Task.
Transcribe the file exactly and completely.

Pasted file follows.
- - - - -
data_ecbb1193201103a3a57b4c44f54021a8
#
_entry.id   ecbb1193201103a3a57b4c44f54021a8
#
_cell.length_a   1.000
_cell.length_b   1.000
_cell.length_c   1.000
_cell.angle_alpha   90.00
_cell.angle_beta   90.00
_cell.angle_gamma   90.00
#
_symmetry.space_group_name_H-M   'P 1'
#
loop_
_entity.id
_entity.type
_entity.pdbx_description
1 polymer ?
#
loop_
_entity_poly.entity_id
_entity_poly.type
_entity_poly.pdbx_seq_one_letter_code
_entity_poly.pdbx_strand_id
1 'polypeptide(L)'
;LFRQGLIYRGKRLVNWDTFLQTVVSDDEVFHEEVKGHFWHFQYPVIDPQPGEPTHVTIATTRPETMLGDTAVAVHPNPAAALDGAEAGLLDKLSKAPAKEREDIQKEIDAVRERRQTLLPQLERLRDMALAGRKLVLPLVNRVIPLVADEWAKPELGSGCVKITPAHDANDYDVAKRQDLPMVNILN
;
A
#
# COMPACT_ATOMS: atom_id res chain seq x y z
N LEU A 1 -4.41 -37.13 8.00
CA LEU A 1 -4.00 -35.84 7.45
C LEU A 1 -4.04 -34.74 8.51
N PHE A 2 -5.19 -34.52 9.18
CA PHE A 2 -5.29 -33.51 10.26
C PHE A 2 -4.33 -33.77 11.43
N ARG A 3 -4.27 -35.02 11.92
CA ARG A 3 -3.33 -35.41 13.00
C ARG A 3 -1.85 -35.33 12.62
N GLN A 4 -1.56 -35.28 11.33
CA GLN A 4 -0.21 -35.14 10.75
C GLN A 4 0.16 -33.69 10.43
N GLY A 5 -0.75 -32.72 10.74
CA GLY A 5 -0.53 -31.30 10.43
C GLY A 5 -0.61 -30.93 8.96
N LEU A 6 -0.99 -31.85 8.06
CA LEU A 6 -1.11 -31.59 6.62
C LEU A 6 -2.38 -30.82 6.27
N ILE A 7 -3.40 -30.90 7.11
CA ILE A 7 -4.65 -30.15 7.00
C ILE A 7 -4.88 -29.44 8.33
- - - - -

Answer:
data_ecbb1193201103a3a57b4c44f54021a8
#
_entry.id   ecbb1193201103a3a57b4c44f54021a8
#
_cell.length_a   1.000
_cell.length_b   1.000
_cell.length_c   1.000
_cell.angle_alpha   90.00
_cell.angle_beta   90.00
_cell.angle_gamma   90.00
#
_symmetry.space_group_name_H-M   'P 1'
#
loop_
_entity.id
_entity.type
_entity.pdbx_description
1 polymer ?
#
loop_
_entity_poly.entity_id
_entity_poly.type
_entity_poly.pdbx_seq_one_letter_code
_entity_poly.pdbx_strand_id
1 'polypeptide(L)'
;LFRQGLIYRGKRLVNWDTFLQTVVSDDEVFHEEVKGHFWHFQYPVIDPQPGEPTHVTIATTRPETMLGDTAVAVHPNPAAALDGAEAGLLDKLSKAPAKEREDIQKEIDAVRERRQTLLPQLERLRDMALAGRKLVLPLVNRVIPLVADEWAKPELGSGCVKITPAHDANDYDVAKRQDLPMVNILN
;
A
#
# COMPACT_ATOMS: atom_id res chain seq x y z
N LEU A 1 -4.41 -37.13 8.00
CA LEU A 1 -4.00 -35.84 7.45
C LEU A 1 -4.04 -34.74 8.51
N PHE A 2 -5.19 -34.52 9.18
CA PHE A 2 -5.29 -33.51 10.26
C PHE A 2 -4.33 -33.77 11.43
N ARG A 3 -4.27 -35.02 11.92
CA ARG A 3 -3.33 -35.41 13.00
C ARG A 3 -1.85 -35.33 12.62
N GLN A 4 -1.56 -35.28 11.33
CA GLN A 4 -0.21 -35.14 10.75
C GLN A 4 0.16 -33.69 10.43
N GLY A 5 -0.75 -32.72 10.74
CA GLY A 5 -0.53 -31.30 10.43
C GLY A 5 -0.61 -30.93 8.96
N LEU A 6 -0.99 -31.85 8.06
CA LEU A 6 -1.11 -31.59 6.62
C LEU A 6 -2.38 -30.82 6.27
N ILE A 7 -3.40 -30.90 7.11
CA ILE A 7 -4.65 -30.15 7.00
C ILE A 7 -4.88 -29.44 8.33